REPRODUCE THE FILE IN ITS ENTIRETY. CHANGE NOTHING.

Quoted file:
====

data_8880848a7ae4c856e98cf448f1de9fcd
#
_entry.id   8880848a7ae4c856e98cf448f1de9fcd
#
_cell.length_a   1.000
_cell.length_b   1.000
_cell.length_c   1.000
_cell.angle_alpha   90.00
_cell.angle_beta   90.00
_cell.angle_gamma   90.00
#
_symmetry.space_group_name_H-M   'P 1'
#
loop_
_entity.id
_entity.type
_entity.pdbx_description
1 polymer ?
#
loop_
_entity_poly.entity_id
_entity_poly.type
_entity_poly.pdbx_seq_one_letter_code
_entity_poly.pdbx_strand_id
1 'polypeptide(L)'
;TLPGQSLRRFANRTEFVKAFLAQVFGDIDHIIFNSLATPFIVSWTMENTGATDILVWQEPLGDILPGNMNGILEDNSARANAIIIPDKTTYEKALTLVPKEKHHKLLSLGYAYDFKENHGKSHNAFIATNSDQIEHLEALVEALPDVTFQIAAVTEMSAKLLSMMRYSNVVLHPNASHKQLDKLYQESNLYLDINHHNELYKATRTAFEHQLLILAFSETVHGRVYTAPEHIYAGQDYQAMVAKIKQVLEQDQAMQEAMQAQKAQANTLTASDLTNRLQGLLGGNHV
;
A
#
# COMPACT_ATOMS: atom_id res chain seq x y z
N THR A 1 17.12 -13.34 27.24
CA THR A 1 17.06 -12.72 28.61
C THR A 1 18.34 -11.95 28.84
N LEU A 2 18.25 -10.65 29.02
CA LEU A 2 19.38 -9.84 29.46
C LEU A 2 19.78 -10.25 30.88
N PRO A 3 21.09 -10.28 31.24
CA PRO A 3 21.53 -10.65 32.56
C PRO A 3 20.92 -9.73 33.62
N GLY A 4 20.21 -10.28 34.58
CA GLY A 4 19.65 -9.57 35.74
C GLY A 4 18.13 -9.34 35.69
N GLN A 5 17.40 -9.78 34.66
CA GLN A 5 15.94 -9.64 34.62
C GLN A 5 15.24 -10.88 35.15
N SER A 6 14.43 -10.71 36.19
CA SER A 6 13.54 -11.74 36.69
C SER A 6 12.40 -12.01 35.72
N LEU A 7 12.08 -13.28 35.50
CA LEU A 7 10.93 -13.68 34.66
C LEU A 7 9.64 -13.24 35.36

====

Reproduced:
data_8880848a7ae4c856e98cf448f1de9fcd
#
_entry.id   8880848a7ae4c856e98cf448f1de9fcd
#
_cell.length_a   1.000
_cell.length_b   1.000
_cell.length_c   1.000
_cell.angle_alpha   90.00
_cell.angle_beta   90.00
_cell.angle_gamma   90.00
#
_symmetry.space_group_name_H-M   'P 1'
#
loop_
_entity.id
_entity.type
_entity.pdbx_description
1 polymer ?
#
loop_
_entity_poly.entity_id
_entity_poly.type
_entity_poly.pdbx_seq_one_letter_code
_entity_poly.pdbx_strand_id
1 'polypeptide(L)'
;TLPGQSLRRFANRTEFVKAFLAQVFGDIDHIIFNSLATPFIVSWTMENTGATDILVWQEPLGDILPGNMNGILEDNSARANAIIIPDKTTYEKALTLVPKEKHHKLLSLGYAYDFKENHGKSHNAFIATNSDQIEHLEALVEALPDVTFQIAAVTEMSAKLLSMMRYSNVVLHPNASHKQLDKLYQESNLYLDINHHNELYKATRTAFEHQLLILAFSETVHGRVYTAPEHIYAGQDYQAMVAKIKQVLEQDQAMQEAMQAQKAQANTLTASDLTNRLQGLLGGNHV
;
A
#
# COMPACT_ATOMS: atom_id res chain seq x y z
N THR A 1 17.12 -13.34 27.24
CA THR A 1 17.06 -12.72 28.61
C THR A 1 18.34 -11.95 28.84
N LEU A 2 18.25 -10.65 29.02
CA LEU A 2 19.38 -9.84 29.46
C LEU A 2 19.78 -10.25 30.88
N PRO A 3 21.09 -10.28 31.24
CA PRO A 3 21.53 -10.65 32.56
C PRO A 3 20.92 -9.73 33.62
N GLY A 4 20.21 -10.28 34.58
CA GLY A 4 19.65 -9.57 35.74
C GLY A 4 18.13 -9.34 35.69
N GLN A 5 17.40 -9.78 34.66
CA GLN A 5 15.94 -9.64 34.62
C GLN A 5 15.24 -10.88 35.15
N SER A 6 14.43 -10.71 36.19
CA SER A 6 13.54 -11.74 36.69
C SER A 6 12.40 -12.01 35.72
N LEU A 7 12.08 -13.28 35.50
CA LEU A 7 10.93 -13.68 34.66
C LEU A 7 9.64 -13.24 35.36